An article by Mario García Sánchez on laprensalatina.com - Experts work against clock to preserve, recreate Cosquer Cave paintings - reports on the creation of a replica of the cave of Cosquer, located in the Calanque de Morgiou near Cap Morgiou, France.
The cave system in southwest France, accessible only through a submerged tunnel, is home to more than 500 examples of prehistoric art dating to between 33,000 to 19,000 years ago, when the coastline was some 120 meters lower than today. The cave entrance flooded after the Ice Age.
Specialists are working to create a replica of the cave, the walls of which are adorned with depictions of marine life such as seals, jellyfish and auks. There are also other depictions of bison, ibex and horses, as well as numerous hand stencils in red and black pigment. The cave also has engravings and geometric patterns.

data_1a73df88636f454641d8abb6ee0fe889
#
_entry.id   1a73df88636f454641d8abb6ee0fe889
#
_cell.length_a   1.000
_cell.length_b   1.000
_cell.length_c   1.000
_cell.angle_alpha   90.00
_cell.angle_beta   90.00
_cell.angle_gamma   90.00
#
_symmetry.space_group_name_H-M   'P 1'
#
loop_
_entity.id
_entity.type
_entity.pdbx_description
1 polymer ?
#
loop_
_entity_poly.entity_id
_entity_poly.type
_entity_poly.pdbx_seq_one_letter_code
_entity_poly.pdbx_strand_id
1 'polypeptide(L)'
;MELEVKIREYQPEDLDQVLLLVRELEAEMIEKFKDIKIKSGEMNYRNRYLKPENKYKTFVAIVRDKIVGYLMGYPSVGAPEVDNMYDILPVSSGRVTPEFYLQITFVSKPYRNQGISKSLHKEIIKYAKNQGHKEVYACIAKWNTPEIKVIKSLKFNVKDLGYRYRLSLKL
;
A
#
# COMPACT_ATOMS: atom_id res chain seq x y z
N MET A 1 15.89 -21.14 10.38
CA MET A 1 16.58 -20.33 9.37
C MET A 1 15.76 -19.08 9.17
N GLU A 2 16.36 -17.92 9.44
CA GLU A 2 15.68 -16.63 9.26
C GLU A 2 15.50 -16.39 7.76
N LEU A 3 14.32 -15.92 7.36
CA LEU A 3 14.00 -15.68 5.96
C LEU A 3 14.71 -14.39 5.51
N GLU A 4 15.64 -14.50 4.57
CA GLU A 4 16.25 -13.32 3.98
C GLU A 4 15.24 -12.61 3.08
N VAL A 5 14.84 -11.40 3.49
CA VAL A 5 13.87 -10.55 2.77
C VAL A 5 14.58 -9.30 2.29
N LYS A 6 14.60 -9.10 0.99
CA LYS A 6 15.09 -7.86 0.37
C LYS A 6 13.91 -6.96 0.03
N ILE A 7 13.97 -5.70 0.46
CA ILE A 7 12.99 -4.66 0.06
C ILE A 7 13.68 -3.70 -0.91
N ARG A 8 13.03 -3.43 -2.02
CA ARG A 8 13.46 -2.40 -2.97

Only a fifth of the cave system, which covers an area of roughly 2,500 square meters, remains above sea level. The rising sea levels at the end of the Ice Age caused much of the cave’s artwork to disappear.
The cave was discovered by scuba diver Henri Cosquer in 1985, by making his way along the 175m. tunnel, the entrance of which is 35 meters under the sea.
Authorities in Provence-Alpes-Côte d’Azur have launched an initiative in collaboration with the Kléber Rossillon society to build a replica of the cave and its paintings. Déco Diffusion, art specialists based in the city of Toulouse, has been tasked with replicating the paintings using photographic references and 3D technology. Comment